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Friday, September 19, 2008

Reminder

(Thank you readers who have emailed me offline. I'm behind on email, but will catch up eventually).

Coming up:
Orthodox Union Workshop: Credit Meltdown & Practical Solutions

I'm looking forward to see what sort of advice is given and how it will square up with the advice I give myself. Workshop is this Monday, September 22. I hope my kids will give me enough downtime to take some notes and after that we can discuss it.

Shabbat Shalom.

9 comments:

Anonymous said...

Unless they solve the yeshiva tuition crisis-depression - which they can't

They will solve nothing !!!

Anonymous said...

Not a single mention of tuition in the agenda. More OU do nothing fluff. Remember they are part of the problem (OU certified floor cleaner)- not part of the solution.

L said...

Possibly the audience that the OU is seeking are those individuals who do not yet have school-aged children. The young worker with his or her first job or the young couple starting out need to develop a strategy that does not include reckless spending. MONEY MAGAZINE often profiles families who have developed future-thinking spending strategies so that the money will be saved for important things. I don't know how many frum Jews read Money, Business Week, Consumer Reports as well as other financial publications and most probably the rest of the world are better savers and money managers than we are. I subscribe to MONEY so I know. Maybe the organizers of the Credit Meltdown, read it also.

ProfK said...

Anonymous,
Tuition is one part of the financial problem that besets some members of the frum community--it is not the only problem. Financial planning needs to take into consideration all aspects of spending, not just tuition. There are some people who believe that the tuition "crisis" is what is ruining their lives, when the reality is that they have little or no knowledge of budgeting or of how to allocate spending. You don't begin your study with T for tuition; you start with A for allocation, B for budgeting, C for control and common sense and work your way up.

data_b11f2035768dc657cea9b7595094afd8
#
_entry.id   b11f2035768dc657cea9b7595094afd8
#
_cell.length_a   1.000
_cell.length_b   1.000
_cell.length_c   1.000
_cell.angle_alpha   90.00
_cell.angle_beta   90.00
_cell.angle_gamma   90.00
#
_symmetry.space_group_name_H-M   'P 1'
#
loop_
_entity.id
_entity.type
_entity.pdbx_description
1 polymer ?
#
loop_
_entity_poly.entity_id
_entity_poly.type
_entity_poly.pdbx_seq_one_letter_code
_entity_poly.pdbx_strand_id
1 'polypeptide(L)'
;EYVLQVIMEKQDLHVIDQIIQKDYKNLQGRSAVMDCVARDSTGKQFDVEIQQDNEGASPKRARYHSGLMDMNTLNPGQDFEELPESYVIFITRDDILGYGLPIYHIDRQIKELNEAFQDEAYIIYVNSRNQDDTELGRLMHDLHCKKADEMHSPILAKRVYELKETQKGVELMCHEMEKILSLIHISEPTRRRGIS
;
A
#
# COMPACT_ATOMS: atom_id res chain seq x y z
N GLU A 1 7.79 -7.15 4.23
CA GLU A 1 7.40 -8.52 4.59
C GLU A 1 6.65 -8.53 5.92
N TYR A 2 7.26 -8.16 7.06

SephardiLady said...

Tuition is a huge problem, but it most certainly isn't the only problem. . . . maybe I'm saying this coming off the most recent lovely chatunah that cost far more than the downpayment on our first home.

Dave said...

I've been to Bar Mitzvah's the cost *more* than my first home.

Baruch said...

I normally have alot of respect for sephardic lady and prof. K - but I can not agree at all with their comments about tuition. Tuition is the number 1, 2, and 3 problem in the jewish community. one can have smaller weddings bar mitzvas and live in smaller houses and not go to aruba for pesach - but can one not send their kids to yeshiva and be orthodox in many communities ? $60,000 after taxes for 3 kids even if you cut back on everything else is an impossibility for all except the rich. To discuss debt in the orthodox community and not discuss yeshiva tuition would be like discussing the current fiscal crisis without discussing subprime mortgages - like discussing fighting terror without bringing up Al - Queda

JLan said...

"I normally have alot of respect for sephardic lady and prof. K - but I can not agree at all with their comments about tuition. Tuition is the number 1, 2, and 3 problem in the jewish community. one can have smaller weddings bar mitzvas and live in smaller houses and not go to aruba for pesach - but can one not send their kids to yeshiva and be orthodox in many communities ? $60,000 after taxes for 3 kids even if you cut back on everything else is an impossibility for all except the rich. To discuss debt in the orthodox community and not discuss yeshiva tuition would be like discussing the current fiscal crisis without discussing subprime mortgages - like discussing fighting terror without bringing up Al - Queda"

Except that in many communities, there are even bigger problems than tuition.

1) Family sizes (if you think tuition for 3 is bad, imagine, even with a huge discount per child, many more)

2) People not getting jobs because of a lack of education or desire. While $60k may be impossible for all but the rich, no one gets rich at kollel. If everyone could pay a little bit more, the people paying in full could pay a little bit less. The issue is not a lack of college alone (though that is certainly an issue), but also the lack of encouragement not to look into other jobs, some of which do not require a college education but are still solid jobs.

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